A Natural Approach To Health
Living With Nickel Toxicity
I had a question the other day about nickel toxicity.
Nickel is a silver-white metal used to make steel, nickel-cadmium batteries, nickel plating, heating fuel, and ceramics.
It’s been described as a trace mineral, and is present in many cells within the human body.
Small amounts of nickel are useful in certain bodily functions.
For example, minute amounts of nickel are important in DNA and RNA stabilization.
Nickel may play a role in the metabolism of glucose and hormonal functions.
It also helps to activate certain important enzymes.
A nickel deficiency may affect iron and zinc metabolism.
But, too much nickel can be toxic.
Nickel carbonyl is the most toxic form of this metal.
Lethal exposure to nickel through inhalation causes nausea, dizziness, diarrhea, headache, vomiting, chest pain, weakness, and coughing.
Contact with the vapor can lead to brain and liver swelling; degeneration of your liver; irritation to your eyes, throat, and nose; and cancer.
Although toxic levels of nickel haven’t been established, the presence of excess amounts of nickel can cause skin rash and inflammation, also called “nickel itch,” and respiratory illness, and can interfere with the Kreb’s cycle, a series of enzymatic reactions necessary for cellular energy production.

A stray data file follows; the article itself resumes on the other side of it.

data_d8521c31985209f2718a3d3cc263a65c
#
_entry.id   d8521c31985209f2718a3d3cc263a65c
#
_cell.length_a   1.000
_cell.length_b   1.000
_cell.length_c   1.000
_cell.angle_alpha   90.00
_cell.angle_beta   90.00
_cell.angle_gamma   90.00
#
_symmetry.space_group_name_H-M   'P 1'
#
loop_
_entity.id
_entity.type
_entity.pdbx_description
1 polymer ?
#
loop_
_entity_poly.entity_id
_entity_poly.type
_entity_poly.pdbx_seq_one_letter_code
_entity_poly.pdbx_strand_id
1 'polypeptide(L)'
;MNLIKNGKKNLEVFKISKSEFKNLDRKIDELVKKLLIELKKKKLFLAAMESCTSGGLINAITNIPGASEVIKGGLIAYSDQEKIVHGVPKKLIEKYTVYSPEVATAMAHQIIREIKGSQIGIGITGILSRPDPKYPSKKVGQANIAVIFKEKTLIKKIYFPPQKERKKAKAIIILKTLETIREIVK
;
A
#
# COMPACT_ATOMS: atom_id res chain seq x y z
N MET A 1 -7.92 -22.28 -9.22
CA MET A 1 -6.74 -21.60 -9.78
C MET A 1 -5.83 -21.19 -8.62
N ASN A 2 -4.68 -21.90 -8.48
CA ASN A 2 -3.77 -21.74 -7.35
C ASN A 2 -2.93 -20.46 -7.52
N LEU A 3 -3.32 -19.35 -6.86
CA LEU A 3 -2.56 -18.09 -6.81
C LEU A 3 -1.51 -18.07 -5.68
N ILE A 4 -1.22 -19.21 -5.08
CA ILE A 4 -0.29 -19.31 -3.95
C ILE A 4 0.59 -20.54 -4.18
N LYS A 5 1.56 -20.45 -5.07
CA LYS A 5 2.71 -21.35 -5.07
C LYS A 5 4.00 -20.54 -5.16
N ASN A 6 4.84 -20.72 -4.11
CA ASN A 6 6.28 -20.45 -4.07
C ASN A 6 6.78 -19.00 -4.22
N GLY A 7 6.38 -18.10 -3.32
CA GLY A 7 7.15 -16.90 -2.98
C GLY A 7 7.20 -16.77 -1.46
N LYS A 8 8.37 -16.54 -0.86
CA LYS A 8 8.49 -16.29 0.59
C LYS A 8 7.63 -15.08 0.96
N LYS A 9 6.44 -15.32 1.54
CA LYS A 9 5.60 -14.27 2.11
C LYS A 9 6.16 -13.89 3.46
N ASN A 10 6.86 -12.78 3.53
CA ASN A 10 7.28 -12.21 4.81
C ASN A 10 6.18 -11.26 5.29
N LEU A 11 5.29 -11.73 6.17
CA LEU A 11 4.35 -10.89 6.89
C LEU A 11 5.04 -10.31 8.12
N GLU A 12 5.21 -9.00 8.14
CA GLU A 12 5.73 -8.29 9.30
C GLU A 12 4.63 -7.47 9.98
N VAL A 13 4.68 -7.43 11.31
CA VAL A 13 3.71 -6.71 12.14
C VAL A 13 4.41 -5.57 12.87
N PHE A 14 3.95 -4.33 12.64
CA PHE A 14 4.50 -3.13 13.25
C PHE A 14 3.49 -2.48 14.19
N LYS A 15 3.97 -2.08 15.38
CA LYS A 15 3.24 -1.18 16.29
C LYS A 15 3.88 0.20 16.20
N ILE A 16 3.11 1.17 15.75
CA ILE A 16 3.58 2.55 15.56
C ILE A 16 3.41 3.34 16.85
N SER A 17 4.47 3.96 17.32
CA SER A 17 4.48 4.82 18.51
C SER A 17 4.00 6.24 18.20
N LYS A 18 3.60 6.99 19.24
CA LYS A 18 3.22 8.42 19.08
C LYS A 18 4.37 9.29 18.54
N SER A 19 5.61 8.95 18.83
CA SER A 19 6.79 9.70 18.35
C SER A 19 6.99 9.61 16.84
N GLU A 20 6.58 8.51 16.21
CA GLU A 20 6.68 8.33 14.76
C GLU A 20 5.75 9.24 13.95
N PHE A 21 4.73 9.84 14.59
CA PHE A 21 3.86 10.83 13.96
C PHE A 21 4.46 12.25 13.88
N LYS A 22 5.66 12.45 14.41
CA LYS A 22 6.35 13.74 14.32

Significant levels of nickel may also contribute to thyroid malfunction or heart attack.
Environmental exposure to nickel can happen by contact with automobile exhaust, cigarette smoke, manufacturing emissions, and airborne dust.
Skin absorption can come from coins, hairpins, jewelry, prosthetic joints and heart valves, and nickel plating.
Many foods naturally contain some amount of nickel.
These include bananas, barley, beans, buckwheat, cabbage, hazelnuts, legumes, lentils, oats, pears, soybeans, and walnuts.
Nickel can also be present in hydrogenated fats and oils, refined and processed foods, baking powder, cocoa powder, fertilizers, and tobacco smoke.
Using cooking utensils containing nickel may add unnecessarily to your dietary intake of nickel.
To deal with nickel toxicity it’s beneficial to:
*Drink 6-8 cups of purified water daily as it hydrates body and brain cells and flushes toxins (whether thirsty or not!). Also drink plenty of pure fresh fruit and vegetable juices.
*If you suspect you may have symptoms of metal toxicity, have a hair analysis done to detect toxic levels of nickel and other minerals.
*Avoid processed food products, as well as any products containing hydrogenated fats and oils.
*Don’t smoke, and avoid those who do.
*Beware of metal cookware, especially when preparing acidic foods, like tomato sauce. Use glass cookware instead. Also avoid using metal cooking utensils. Use utensils made from plastic or wood instead (wood is best).
*Ask your dentist about the metal content of the materials he or she uses. Nickel toxicity can result from nickel alloys used in dental surgery and appliances.
*If your job or hobby involves using nickel to plate metals, use a face mask while working. Inhalation of nickel can cause accumulation of fluid in your lungs.
*Chelation can remove toxic metals from your body.
*Aside from being potentially toxic, nickel is often allergenic. The nickel in watchbands, zippers, bra closures, pierced earrings, and other everyday items has been associated with many allergic reactions. A high incidence of allergic reactions to nickel in pierced earrings has been reported among children. Many earrings and posts contain nickel. Gold (14-karat or higher) is probably the safest metal for pierced earrings.
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